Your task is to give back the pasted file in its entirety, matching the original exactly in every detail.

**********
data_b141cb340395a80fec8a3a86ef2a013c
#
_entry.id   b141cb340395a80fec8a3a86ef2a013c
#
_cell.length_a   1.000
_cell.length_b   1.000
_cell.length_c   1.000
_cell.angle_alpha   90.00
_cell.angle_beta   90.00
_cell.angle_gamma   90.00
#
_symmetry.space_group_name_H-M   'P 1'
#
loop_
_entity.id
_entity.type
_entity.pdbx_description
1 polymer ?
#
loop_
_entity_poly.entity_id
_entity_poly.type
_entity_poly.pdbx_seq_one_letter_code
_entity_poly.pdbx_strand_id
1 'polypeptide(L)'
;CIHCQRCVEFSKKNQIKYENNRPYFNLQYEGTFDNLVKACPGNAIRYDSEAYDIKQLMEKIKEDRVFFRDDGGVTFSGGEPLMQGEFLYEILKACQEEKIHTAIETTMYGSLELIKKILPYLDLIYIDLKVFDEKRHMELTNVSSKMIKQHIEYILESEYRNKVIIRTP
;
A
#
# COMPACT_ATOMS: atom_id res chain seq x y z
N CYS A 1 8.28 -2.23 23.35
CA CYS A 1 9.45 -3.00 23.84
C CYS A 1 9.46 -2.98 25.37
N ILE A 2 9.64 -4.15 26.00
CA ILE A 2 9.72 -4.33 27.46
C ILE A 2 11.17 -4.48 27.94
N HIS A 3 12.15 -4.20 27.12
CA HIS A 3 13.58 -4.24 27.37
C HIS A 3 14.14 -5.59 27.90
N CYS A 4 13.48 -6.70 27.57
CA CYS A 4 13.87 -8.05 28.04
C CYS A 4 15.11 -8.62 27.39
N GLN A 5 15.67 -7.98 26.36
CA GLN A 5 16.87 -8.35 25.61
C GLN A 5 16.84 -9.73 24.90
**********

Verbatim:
data_b141cb340395a80fec8a3a86ef2a013c
#
_entry.id   b141cb340395a80fec8a3a86ef2a013c
#
_cell.length_a   1.000
_cell.length_b   1.000
_cell.length_c   1.000
_cell.angle_alpha   90.00
_cell.angle_beta   90.00
_cell.angle_gamma   90.00
#
_symmetry.space_group_name_H-M   'P 1'
#
loop_
_entity.id
_entity.type
_entity.pdbx_description
1 polymer ?
#
loop_
_entity_poly.entity_id
_entity_poly.type
_entity_poly.pdbx_seq_one_letter_code
_entity_poly.pdbx_strand_id
1 'polypeptide(L)'
;CIHCQRCVEFSKKNQIKYENNRPYFNLQYEGTFDNLVKACPGNAIRYDSEAYDIKQLMEKIKEDRVFFRDDGGVTFSGGEPLMQGEFLYEILKACQEEKIHTAIETTMYGSLELIKKILPYLDLIYIDLKVFDEKRHMELTNVSSKMIKQHIEYILESEYRNKVIIRTP
;
A
#
# COMPACT_ATOMS: atom_id res chain seq x y z
N CYS A 1 8.28 -2.23 23.35
CA CYS A 1 9.45 -3.00 23.84
C CYS A 1 9.46 -2.98 25.37
N ILE A 2 9.64 -4.15 26.00
CA ILE A 2 9.72 -4.33 27.46
C ILE A 2 11.17 -4.48 27.94
N HIS A 3 12.15 -4.20 27.12
CA HIS A 3 13.58 -4.24 27.37
C HIS A 3 14.14 -5.59 27.90
N CYS A 4 13.48 -6.70 27.57
CA CYS A 4 13.87 -8.05 28.04
C CYS A 4 15.11 -8.62 27.39
N GLN A 5 15.67 -7.98 26.36
CA GLN A 5 16.87 -8.35 25.61
C GLN A 5 16.84 -9.73 24.90